Shanghai rises as Asia's newest marketing capital

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[shanghai] Hong Kong was once the marketing capital of Asia. But in today's ad world the island enclave is increasingly playing Chicago to Shanghai's New York.

In a fundamental shift, a growing number of major marketers and their agencies are deciding that they need to be in Shanghai to get the vast Chinese market right-with 1.2 billion consumers, they can't afford to get it wrong. Ad spending in China totaled $5.1 billion in 2001, according to Zenith Media Asia, and is projected to reach $5.6 billion this year.

Although Beijing is the nation's capital, Shanghai, whose name means "on the sea," is China's largest city with 15 million people. It is home to the country's largest port, biggest industrial base, best shops and restaurants and most fashionable people, a throwback to the city's heritage as the "Paris of the East" in the 1920s and 1930s.


Coca-Cola Co., Siemens and Heineken are abandoning Hong Kong for Shanghai, and the Wm. Wrigley Jr. Co. is considering doing the same. Other multinational marketers who have forsaken Hong Kong for mainland China include PepsiCo, Dulux paint manufacturer ICI, Carlsberg, Alcatel, Eastman-Kodak Co., and Swatch.

Ad agency executives from major international networks, such as TBWA International and Dentsu, Young & Rubicam Partnerships, are also making the switch to Shanghai, a cosmopolitan city strategically located between Beijing, a two hour flight to the north, and Hong Kong on China's southern coast, two-and-a-half hours away by plane. The trend has accelerated since China joined the World Trade Organization in 2001 and continued its fast economic growth this year.

"In the early and mid `90s, when I was managing our China operations," said David Liu, CEO for Asia at Aegis Group's Carat and still based in Hong Kong, "I had to spend at least two or three days a month meeting senior clients in Hong Kong regarding China business. Now, I meet them all in mainland China."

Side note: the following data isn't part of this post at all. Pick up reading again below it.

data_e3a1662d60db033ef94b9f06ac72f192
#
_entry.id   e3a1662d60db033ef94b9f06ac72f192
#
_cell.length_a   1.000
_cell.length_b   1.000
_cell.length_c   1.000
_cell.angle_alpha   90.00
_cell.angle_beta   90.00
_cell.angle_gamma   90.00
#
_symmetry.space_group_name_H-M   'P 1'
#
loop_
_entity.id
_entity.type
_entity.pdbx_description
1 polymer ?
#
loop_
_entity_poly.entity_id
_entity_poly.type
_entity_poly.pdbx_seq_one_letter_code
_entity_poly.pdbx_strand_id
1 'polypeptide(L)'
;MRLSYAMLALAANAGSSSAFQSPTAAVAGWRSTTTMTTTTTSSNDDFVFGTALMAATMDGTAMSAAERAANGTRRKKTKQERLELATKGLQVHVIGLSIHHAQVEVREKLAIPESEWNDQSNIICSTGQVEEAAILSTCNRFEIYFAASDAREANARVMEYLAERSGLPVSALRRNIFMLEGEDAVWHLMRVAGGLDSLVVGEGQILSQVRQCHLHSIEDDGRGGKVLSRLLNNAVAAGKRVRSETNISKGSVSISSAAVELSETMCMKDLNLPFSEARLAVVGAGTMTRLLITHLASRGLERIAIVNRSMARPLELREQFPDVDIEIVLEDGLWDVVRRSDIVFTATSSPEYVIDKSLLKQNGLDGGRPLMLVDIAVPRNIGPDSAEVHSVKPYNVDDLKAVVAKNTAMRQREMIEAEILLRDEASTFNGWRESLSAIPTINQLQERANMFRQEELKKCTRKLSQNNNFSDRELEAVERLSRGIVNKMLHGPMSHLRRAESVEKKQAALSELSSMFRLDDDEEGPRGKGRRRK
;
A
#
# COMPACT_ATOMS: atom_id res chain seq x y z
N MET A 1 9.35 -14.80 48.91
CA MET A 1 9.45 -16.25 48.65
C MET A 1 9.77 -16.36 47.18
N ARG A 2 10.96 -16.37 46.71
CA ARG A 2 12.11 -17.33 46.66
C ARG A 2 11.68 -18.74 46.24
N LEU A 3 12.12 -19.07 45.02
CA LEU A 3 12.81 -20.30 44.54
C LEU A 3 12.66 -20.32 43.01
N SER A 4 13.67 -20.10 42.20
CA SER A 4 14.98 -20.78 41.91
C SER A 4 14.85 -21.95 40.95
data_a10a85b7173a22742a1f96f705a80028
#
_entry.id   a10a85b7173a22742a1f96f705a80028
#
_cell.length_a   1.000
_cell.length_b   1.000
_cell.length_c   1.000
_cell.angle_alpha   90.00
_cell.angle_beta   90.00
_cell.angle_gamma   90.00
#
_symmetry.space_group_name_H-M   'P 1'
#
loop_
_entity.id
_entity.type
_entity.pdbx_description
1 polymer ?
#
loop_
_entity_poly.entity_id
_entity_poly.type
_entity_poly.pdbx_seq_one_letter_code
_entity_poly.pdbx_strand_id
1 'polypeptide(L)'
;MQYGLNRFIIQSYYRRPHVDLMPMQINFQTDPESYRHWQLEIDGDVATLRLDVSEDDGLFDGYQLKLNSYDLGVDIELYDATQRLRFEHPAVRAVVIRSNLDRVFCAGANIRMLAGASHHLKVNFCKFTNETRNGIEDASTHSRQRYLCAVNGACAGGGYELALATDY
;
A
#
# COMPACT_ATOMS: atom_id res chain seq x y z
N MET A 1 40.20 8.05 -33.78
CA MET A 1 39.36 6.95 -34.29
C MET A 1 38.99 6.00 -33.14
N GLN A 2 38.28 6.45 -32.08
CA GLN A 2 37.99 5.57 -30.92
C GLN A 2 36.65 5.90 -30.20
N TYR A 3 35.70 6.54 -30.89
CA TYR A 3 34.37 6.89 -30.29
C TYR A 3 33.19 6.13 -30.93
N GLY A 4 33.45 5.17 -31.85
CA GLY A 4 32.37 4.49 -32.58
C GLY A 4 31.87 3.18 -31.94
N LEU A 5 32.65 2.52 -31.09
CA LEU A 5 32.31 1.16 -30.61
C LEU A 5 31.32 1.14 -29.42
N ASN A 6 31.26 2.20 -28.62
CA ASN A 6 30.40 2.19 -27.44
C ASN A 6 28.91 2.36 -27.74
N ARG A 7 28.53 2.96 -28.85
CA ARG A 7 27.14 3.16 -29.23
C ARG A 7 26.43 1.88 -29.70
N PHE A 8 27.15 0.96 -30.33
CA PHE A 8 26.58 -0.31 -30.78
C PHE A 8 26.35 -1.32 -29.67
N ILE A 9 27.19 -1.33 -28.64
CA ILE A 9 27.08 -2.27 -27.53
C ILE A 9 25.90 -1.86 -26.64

Siemens is in the midst of moving the Asian headquarters of its mobile phone division from Hong Kong to Shanghai because more than half its Asian sales are driven by the mainland Chinese market. Siemens needs to consolidate its marketing and other corporate resources, based on a "driven-by-China strategy," said Tom Doctoroff, area director, Northeast Asia & CEO-China, for WPP Group's J. Walter Thompson Co, agency for Siemens. He lives, of course, in Shanghai.

"We are doing the bulk of Siemens' advertising for the region based out of the People's Republic of China right now," he said. "You will see this trend continue." Especially, he added, in categories "where the China market promises large scale-now, not at some theoretical point in the future."

China is the fastest-growing cellphone market in the world, with more than 170 million cellphone users. A whopping 5 million new subscribers sign up each month.

Marketers now realize they can no longer treat China, or offices in China, as satellites of Hong Kong, because the country has 28 provinces, each a market in its own right. China has 34 cities with a population greater than 1 million.

Even so, the decision to leave Hong Kong isn't easy. Relocating staff is costly and Hong Kong has significant advantages over Shanghai, including a well-developed infrastructure; an experienced, English-speaking work force; low taxes; a fair judicial system and transparent business practices.

Mainland China, by contrast, is a Byzantine maze of restrictions for foreign workers. Corruption is widespread, and office and residential rents have risen as high as in Hong Kong, but with fewer services.

Even so, Shanghai is hot on Hong Kong's heels as a regional marketing hub. Ad agencies whose senior executives were heavily clustered in Hong Kong are following their clients to Shanghai. Bernard Yiu, DY&R's managing director, Hong Kong & China, and Gavin Heron, managing director of Omnicom Group's TBWA, Shanghai, are still unpacking their bags in Shanghai. Previously, Mr. Heron was TBWA's regional planning director for greater China and was based in Hong Kong.

going local

International ad agencies are beefing up their mainland resources to court Chinese companies as well as multinational clients, because local brands dominate China's ad market.

Mr. Yiu, for instance, moved to Shanghai to be closer to DY&R's local clients such as Bright Milk, China Mobile Communications Corp., Eastcom mobile phones, Midea Home Appliances and Arawana Cooking Oil.